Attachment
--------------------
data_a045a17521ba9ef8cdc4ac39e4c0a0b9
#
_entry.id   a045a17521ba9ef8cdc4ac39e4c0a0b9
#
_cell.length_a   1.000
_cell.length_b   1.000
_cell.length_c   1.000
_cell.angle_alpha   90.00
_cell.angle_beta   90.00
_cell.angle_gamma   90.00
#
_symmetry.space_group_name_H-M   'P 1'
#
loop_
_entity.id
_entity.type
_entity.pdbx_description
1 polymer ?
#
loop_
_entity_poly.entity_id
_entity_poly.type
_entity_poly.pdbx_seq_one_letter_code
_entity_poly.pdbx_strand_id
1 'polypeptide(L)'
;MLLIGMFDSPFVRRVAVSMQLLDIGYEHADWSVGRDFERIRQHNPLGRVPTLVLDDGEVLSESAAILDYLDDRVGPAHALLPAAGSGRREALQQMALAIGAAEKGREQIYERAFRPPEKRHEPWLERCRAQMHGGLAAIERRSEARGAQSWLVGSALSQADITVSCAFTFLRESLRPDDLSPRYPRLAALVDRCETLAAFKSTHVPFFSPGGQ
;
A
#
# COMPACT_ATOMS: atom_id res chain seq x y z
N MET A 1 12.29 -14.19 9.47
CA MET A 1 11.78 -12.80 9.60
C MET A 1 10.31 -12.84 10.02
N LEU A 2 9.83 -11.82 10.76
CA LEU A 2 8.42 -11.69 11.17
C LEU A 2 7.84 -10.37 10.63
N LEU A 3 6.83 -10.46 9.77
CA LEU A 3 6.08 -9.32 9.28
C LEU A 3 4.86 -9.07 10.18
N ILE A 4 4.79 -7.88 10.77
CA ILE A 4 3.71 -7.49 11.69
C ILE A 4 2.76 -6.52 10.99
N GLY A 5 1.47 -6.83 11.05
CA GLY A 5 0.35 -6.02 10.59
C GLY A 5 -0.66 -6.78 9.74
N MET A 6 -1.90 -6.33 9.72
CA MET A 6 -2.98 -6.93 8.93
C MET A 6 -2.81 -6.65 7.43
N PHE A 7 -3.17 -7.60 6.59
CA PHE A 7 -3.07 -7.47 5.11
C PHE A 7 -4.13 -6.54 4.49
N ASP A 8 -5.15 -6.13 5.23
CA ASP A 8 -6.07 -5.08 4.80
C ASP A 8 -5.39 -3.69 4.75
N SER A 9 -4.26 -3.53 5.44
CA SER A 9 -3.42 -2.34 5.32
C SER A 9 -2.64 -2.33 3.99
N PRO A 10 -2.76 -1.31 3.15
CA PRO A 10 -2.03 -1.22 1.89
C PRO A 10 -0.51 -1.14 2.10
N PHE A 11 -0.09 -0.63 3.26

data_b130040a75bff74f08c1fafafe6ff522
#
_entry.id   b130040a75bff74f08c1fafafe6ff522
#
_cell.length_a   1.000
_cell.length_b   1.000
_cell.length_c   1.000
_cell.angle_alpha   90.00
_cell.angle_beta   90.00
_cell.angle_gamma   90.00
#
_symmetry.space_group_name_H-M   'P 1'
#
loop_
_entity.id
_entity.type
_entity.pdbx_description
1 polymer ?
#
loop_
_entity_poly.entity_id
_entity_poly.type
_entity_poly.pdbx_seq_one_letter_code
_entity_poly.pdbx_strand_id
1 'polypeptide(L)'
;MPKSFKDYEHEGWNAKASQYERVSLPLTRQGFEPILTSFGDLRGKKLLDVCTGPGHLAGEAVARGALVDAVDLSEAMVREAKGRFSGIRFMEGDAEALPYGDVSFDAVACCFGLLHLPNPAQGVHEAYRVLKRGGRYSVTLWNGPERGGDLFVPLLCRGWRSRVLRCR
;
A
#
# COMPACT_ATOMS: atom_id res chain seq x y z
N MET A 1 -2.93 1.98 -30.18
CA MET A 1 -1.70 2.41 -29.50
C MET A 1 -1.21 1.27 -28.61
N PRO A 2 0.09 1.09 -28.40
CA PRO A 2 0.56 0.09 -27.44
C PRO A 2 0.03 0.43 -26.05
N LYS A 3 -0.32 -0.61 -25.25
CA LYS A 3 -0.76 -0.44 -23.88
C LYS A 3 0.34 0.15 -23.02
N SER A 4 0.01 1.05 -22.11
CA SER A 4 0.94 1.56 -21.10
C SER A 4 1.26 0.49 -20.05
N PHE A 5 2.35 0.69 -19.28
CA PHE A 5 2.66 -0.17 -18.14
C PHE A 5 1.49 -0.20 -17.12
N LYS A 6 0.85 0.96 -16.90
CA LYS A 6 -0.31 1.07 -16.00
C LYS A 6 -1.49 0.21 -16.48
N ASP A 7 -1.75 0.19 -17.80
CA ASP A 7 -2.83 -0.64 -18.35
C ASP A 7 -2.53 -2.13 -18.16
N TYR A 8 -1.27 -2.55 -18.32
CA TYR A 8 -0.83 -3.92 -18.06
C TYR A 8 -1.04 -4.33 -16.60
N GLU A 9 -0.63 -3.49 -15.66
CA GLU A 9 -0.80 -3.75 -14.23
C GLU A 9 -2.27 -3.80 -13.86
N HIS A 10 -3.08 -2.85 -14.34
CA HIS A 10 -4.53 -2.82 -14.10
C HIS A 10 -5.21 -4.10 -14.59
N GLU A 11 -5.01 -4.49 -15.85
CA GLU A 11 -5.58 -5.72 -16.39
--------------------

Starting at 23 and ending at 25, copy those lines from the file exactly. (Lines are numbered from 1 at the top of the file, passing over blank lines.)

_entity_poly.pdbx_seq_one_letter_code
_entity_poly.pdbx_strand_id
1 'polypeptide(L)'